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The massacre mass grave of Schöneck-Kilianstädten reveals new insights into collective violence in early Neolithic Central Europe

Meyer, Christian and Lohr, Christian and Gronenborn, Detlef and Alt, Kurt W.. (2015) The massacre mass grave of Schöneck-Kilianstädten reveals new insights into collective violence in early Neolithic Central Europe. Proceedings of the National Academy of Sciences of the United States of America, 112 (36). pp. 11217-11222.

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Official URL: http://edoc.unibas.ch/41896/

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Abstract

Conflict and warfare are central but also disputed themes in discussions about the European Neolithic. Although a few recent population studies provide broad overviews, only a very limited number of currently known key sites provide precise insights into moments of extreme and mass violence and their impact on Neolithic societies. The massacre sites of Talheim, Germany, and Asparn/Schletz, Austria, have long been the focal points around which hypotheses concerning a final lethal crisis of the first Central European farmers of the Early Neolithic Linearbandkeramik Culture (LBK) have concentrated. With the recently examined LBK mass grave site of Schöneck-Kilianstädten, Germany, we present new conclusive and indisputable evidence for another massacre, adding new data to the discussion of LBK violence patterns. At least 26 individuals were violently killed by blunt force and arrow injuries before being deposited in a commingled mass grave. Although the absence and possible abduction of younger females has been suggested for other sites previously, a new violence-related pattern was identified here: the intentional and systematic breaking of lower limbs. The abundance of the identified perimortem fractures clearly indicates torture and/or mutilation of the victims. The new evidence presented here for unequivocal lethal violence on a large scale is put into perspective for the Early Neolithic of Central Europe and, in conjunction with previous results, indicates that massacres of entire communities were not isolated occurrences but rather were frequent features of the last phases of the LBK.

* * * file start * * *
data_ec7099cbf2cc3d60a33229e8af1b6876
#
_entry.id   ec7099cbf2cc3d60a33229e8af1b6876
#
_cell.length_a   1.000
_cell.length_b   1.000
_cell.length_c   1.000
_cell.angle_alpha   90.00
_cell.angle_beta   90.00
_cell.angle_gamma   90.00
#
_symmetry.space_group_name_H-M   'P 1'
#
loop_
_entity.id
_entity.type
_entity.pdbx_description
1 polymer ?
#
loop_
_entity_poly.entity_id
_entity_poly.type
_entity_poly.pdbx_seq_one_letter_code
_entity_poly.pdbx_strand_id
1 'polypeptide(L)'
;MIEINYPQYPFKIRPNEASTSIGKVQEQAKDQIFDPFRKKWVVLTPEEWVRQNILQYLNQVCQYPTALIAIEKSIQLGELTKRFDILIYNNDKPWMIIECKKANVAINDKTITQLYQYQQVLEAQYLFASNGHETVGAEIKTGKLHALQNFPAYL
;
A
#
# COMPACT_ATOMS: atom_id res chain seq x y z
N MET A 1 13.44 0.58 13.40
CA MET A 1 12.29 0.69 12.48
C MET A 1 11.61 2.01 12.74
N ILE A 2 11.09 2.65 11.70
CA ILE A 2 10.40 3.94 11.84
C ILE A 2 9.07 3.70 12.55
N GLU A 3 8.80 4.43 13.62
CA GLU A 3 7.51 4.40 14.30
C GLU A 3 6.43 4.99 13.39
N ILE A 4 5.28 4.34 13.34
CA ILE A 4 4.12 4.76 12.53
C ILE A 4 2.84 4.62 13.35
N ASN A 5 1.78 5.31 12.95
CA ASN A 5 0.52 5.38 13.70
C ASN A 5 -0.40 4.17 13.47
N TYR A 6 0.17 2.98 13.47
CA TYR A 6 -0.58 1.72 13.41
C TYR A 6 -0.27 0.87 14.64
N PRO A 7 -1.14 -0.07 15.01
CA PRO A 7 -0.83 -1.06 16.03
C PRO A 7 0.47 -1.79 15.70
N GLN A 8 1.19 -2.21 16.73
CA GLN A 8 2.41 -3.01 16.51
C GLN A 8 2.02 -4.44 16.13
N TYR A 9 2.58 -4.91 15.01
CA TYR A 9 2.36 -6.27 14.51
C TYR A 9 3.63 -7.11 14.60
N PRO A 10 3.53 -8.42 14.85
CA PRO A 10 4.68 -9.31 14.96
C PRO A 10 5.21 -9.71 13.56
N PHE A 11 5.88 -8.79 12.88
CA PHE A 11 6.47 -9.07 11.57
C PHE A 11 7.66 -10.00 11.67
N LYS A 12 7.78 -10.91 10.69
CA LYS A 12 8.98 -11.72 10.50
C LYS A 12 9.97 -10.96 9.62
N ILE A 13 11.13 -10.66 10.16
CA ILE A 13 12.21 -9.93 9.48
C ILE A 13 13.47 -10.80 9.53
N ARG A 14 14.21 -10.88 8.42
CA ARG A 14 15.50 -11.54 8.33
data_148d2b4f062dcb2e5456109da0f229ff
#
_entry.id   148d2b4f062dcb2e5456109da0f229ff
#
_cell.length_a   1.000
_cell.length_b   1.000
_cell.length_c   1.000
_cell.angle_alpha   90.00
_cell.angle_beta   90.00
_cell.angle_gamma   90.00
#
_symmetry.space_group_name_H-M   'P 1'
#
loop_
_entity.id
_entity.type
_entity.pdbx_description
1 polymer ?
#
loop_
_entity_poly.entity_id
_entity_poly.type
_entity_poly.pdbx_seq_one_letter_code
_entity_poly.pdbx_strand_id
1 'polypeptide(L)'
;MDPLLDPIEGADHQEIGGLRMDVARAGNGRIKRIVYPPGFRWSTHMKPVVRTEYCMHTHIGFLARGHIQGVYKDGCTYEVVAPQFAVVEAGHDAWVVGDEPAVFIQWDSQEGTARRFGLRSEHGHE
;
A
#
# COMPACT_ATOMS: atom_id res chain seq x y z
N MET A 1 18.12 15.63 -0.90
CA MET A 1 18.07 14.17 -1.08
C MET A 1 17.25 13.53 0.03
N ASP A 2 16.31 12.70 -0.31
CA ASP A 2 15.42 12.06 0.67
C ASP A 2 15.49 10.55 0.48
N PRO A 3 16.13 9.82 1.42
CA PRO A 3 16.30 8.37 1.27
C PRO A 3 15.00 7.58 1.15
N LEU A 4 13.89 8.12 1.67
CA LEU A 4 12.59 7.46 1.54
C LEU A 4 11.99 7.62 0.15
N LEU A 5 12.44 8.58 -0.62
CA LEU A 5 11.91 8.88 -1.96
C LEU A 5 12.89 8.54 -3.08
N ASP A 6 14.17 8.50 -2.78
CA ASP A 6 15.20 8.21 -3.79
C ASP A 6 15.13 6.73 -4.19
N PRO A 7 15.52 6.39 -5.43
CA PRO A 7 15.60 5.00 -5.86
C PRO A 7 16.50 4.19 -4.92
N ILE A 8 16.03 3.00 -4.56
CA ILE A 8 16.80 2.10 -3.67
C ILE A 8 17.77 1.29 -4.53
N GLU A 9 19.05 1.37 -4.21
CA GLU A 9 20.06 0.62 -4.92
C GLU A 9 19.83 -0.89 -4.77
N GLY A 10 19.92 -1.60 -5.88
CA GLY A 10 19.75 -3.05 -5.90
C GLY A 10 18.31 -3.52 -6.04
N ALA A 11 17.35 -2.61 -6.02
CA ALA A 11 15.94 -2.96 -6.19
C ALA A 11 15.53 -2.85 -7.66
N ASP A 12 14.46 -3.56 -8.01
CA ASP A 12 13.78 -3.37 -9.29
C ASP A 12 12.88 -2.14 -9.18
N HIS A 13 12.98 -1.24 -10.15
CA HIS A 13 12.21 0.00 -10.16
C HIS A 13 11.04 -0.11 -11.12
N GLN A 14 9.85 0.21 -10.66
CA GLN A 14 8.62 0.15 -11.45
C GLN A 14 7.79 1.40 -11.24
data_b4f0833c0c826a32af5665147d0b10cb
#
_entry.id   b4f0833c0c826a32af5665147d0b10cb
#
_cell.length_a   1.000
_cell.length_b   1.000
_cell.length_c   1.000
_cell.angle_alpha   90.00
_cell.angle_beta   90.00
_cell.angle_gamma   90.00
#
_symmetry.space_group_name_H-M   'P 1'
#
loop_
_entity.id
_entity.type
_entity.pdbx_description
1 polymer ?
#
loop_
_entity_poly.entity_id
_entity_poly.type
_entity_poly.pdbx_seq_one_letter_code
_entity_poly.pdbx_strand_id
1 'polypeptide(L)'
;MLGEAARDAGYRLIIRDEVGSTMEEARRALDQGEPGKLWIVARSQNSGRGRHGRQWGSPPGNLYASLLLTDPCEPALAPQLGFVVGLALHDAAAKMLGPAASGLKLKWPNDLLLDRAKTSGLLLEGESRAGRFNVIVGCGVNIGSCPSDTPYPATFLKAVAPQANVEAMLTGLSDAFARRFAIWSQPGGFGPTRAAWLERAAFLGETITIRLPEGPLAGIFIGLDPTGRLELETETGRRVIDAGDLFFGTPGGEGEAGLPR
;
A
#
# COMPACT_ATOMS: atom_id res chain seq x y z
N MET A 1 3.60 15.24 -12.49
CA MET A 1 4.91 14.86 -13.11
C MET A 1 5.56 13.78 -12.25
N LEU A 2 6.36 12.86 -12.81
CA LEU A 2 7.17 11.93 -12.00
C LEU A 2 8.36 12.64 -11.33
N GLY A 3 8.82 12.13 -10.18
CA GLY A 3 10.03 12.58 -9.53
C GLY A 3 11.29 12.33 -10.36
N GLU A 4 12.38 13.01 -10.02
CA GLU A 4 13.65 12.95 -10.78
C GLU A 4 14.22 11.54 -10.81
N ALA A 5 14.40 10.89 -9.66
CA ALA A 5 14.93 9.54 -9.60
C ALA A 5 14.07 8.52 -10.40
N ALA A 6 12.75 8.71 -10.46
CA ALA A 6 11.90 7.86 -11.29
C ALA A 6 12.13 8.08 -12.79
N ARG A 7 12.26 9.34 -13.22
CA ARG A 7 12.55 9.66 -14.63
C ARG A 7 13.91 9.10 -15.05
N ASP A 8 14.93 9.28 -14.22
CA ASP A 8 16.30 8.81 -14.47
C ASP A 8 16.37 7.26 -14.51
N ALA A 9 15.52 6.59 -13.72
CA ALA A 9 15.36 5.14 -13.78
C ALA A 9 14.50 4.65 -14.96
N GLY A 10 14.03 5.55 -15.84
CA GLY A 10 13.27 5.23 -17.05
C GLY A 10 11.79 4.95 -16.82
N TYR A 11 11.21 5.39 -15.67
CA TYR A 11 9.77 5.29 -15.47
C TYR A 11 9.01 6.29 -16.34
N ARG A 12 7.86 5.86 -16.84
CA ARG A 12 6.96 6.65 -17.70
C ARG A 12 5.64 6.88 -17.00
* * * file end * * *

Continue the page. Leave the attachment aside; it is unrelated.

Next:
Faculties and Departments:05 Faculty of Science > Departement Umweltwissenschaften > Integrative Prähistorische und Naturwissenschaftliche Archäologie (IPNA)
UniBasel Contributors:Alt, Kurt W.
Item Type:Article, refereed
Article Subtype:Research Article
Publisher:National Academy of Sciences
ISSN:0027-8424
e-ISSN:1091-6490
Note:Publication type according to Uni Basel Research Database: Journal article
Identification Number:
Last Modified:14 Oct 2016 14:55
Deposited On:20 Sep 2016 07:16

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